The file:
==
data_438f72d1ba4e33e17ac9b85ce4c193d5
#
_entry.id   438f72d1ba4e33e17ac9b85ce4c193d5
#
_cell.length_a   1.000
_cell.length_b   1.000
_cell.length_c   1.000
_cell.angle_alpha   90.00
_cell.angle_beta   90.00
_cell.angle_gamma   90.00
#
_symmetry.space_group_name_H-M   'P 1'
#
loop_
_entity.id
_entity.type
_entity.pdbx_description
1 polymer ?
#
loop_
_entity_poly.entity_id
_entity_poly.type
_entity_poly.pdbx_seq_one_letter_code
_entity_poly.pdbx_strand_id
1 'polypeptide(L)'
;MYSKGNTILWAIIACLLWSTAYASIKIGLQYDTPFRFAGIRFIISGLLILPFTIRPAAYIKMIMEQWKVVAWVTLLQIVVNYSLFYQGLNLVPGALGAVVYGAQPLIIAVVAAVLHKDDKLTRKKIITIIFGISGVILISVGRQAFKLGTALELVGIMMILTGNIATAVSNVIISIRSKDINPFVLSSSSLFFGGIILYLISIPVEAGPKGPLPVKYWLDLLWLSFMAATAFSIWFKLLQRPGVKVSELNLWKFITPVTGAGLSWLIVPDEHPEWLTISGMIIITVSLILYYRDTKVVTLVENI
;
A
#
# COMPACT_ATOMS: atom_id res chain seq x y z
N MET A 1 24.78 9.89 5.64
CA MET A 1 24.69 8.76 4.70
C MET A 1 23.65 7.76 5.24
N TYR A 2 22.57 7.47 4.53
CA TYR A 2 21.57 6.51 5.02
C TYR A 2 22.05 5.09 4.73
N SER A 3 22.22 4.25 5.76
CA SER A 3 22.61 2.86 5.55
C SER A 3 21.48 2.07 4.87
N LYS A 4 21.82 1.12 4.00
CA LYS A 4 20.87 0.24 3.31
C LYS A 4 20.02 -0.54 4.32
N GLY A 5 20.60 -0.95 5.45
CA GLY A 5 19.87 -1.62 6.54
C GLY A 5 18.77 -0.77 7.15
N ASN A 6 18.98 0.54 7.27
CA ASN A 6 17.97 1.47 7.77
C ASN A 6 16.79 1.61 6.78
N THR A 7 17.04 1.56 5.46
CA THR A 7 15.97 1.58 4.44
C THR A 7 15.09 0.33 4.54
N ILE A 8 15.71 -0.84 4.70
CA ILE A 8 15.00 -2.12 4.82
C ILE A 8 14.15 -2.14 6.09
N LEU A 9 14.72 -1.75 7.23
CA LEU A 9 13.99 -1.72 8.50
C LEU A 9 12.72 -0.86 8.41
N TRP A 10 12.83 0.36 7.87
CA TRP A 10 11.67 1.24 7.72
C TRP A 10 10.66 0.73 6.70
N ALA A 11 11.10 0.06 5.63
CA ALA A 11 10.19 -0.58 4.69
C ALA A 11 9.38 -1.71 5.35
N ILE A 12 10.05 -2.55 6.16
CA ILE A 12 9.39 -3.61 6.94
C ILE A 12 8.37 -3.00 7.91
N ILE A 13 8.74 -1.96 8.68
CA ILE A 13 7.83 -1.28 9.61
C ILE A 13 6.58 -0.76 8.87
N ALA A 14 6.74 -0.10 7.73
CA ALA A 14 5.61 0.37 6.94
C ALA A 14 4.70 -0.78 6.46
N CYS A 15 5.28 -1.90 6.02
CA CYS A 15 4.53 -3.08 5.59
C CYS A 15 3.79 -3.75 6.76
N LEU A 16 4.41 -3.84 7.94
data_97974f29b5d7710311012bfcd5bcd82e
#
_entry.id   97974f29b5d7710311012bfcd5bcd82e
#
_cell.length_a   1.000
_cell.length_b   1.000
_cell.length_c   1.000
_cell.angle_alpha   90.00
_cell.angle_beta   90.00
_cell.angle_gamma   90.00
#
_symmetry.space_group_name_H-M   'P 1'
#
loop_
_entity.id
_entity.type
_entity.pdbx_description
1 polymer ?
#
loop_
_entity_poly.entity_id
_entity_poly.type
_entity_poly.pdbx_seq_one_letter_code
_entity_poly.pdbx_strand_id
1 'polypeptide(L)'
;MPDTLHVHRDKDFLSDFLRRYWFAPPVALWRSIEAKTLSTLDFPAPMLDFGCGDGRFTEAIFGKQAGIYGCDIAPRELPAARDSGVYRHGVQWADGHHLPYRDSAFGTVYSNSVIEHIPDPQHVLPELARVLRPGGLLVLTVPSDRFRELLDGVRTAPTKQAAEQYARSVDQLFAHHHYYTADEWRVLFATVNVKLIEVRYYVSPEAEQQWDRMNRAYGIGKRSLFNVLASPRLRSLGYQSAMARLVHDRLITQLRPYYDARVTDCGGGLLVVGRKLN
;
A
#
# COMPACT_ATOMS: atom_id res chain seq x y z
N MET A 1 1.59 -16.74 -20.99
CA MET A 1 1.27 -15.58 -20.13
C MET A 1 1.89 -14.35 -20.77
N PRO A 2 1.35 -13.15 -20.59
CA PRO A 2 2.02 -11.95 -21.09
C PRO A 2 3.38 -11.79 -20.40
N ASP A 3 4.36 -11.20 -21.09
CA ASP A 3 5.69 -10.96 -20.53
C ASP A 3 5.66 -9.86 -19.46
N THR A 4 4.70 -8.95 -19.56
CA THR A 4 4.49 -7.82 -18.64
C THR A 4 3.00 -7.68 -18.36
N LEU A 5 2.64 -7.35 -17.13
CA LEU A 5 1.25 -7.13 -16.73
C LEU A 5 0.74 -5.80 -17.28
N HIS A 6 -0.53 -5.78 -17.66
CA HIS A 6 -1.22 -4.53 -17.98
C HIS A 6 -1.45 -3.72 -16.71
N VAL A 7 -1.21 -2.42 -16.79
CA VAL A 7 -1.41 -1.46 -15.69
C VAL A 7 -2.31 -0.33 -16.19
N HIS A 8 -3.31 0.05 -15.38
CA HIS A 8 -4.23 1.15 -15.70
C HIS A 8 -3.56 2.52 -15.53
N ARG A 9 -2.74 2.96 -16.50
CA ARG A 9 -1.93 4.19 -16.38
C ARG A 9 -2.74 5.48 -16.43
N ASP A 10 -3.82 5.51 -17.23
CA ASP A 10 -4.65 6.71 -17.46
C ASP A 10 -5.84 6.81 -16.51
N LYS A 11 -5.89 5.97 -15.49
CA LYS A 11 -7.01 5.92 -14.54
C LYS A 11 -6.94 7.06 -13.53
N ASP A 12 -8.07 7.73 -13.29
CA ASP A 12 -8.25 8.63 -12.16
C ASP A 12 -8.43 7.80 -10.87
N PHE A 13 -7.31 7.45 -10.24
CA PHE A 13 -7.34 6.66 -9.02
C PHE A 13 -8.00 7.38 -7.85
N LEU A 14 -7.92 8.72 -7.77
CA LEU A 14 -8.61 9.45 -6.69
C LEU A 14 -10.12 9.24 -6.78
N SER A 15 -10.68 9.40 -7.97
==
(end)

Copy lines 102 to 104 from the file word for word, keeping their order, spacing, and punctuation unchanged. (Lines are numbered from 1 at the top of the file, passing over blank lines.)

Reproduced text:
;MPDTLHVHRDKDFLSDFLRRYWFAPPVALWRSIEAKTLSTLDFPAPMLDFGCGDGRFTEAIFGKQAGIYGCDIAPRELPAARDSGVYRHGVQWADGHHLPYRDSAFGTVYSNSVIEHIPDPQHVLPELARVLRPGGLLVLTVPSDRFRELLDGVRTAPTKQAAEQYARSVDQLFAHHHYYTADEWRVLFATVNVKLIEVRYYVSPEAEQQWDRMNRAYGIGKRSLFNVLASPRLRSLGYQSAMARLVHDRLITQLRPYYDARVTDCGGGLLVVGRKLN
;
A